Monday, October 02, 2006

It's National Meetings Week -- Um, Yay?

Imagine: I'm sitting at my desk, furiously typing on a project with the NPR station playing softly in the background. I'm so totally in the zone, I can barely hear the murmur of the station, which had switched to BBC World News.

What had me stop typing wasn't the report about Congressman Foley and House-Page-Gate. It was the report that in Britain it was National Meetings Week.

Huh? An entire week devoted to events we would rather lie "I've got root canal that day" than attending. In fact, I can think of only one other commonly-accepted time waster -- the off-site --that starts eyes a-rolling.

Seems this annual event started in 2001 was formed to generate more business for, you guessed it, meeting organizers. Crafty.

There are ways to have your meetings be more effective. Chief among them is not having them. If you find you really must get a group together for planning of to discuss execution of a project or process, keep these things in mind:

  • Decide what results you want to achieve -- even before you consider anything else.
  • Decide whether this is a stategic meeting or a tactical meeting. Strategic meetings focus on high-level issues of planning, guidance and alignment with other capabilities -- the kinds of things you see at 30,00 feet. Tactical meetings focus on how things are getting done, focusing on the work -- what you see on the ground.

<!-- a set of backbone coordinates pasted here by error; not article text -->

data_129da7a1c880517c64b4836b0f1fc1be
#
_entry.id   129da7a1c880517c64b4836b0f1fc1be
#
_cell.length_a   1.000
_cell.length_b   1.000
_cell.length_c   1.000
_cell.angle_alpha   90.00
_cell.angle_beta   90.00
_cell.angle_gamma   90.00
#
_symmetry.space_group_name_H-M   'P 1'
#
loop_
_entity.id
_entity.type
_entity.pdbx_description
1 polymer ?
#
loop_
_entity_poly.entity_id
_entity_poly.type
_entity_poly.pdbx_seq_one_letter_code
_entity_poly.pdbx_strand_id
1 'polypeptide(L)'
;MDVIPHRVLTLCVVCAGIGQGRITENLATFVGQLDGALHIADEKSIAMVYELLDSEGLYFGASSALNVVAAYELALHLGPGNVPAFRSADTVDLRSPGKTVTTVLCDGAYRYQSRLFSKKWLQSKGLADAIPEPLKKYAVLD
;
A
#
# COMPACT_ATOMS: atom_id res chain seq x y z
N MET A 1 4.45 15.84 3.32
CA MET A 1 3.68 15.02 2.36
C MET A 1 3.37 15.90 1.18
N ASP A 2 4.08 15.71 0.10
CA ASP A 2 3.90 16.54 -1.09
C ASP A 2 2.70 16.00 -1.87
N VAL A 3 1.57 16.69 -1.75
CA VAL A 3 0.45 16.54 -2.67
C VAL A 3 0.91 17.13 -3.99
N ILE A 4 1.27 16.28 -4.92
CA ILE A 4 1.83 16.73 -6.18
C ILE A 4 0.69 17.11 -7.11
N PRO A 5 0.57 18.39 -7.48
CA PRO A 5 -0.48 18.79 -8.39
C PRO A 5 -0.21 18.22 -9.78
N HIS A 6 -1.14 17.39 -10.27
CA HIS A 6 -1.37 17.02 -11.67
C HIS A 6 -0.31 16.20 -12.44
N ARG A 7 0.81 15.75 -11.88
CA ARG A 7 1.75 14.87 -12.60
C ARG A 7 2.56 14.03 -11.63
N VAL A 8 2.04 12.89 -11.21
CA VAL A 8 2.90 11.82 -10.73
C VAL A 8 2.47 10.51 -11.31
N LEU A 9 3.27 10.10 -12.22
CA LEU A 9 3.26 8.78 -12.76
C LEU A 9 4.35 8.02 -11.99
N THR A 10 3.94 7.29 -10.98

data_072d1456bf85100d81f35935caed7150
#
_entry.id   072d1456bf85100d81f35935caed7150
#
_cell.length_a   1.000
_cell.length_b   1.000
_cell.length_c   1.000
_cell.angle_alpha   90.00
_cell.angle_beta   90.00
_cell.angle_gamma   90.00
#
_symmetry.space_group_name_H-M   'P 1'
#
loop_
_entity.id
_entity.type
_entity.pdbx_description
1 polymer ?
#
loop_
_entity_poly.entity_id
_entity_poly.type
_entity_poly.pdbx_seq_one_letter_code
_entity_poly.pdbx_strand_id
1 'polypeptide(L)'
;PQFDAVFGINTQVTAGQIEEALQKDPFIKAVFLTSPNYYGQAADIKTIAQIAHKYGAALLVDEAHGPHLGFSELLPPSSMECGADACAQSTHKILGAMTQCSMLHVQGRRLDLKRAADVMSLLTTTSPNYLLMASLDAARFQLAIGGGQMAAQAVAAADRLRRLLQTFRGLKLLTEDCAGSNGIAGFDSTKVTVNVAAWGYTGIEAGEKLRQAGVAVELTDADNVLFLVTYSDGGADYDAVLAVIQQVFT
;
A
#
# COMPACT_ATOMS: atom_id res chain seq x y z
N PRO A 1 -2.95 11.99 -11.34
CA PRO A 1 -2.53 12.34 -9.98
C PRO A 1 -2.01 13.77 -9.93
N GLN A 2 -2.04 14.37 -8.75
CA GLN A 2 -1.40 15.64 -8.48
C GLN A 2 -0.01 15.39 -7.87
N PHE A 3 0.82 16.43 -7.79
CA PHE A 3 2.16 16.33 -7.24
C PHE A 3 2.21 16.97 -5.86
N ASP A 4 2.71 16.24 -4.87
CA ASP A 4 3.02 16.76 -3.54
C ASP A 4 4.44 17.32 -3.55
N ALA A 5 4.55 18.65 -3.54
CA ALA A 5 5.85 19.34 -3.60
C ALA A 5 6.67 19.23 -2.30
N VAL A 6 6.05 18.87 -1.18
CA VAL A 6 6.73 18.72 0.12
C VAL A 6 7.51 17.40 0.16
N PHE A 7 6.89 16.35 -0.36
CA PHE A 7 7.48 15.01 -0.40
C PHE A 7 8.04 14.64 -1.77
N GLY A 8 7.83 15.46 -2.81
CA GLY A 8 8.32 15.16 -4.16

• Then choose the people who can best help achieve these results.
  • Think about how much time you'll need. Here, you'll need to be thinking about the value of each person's time.
  • For the results desired, the people attending and the value of their time, think about whether the meeting needs to be held in-person or virtually. Many meetings are made up mostly of reporting (kill me!), which can be taken care of with a group email. You'd be surprised how many meetings can be cut in half with better communication.

Some other considerations:

  • Lunch or breakfast meetings are mostly about the food
  • Meetings after lunch are more sparsely attended (meaning: get 'em in early)
  • Crackberry addicts (I'm not bitter) will suck up a lot of your time checking emails instead of paying attention
  • The higher level the manager, the more late they'll be -- even if they called the meeting

Consider well, gentle Brits, Happy National Meetings Week!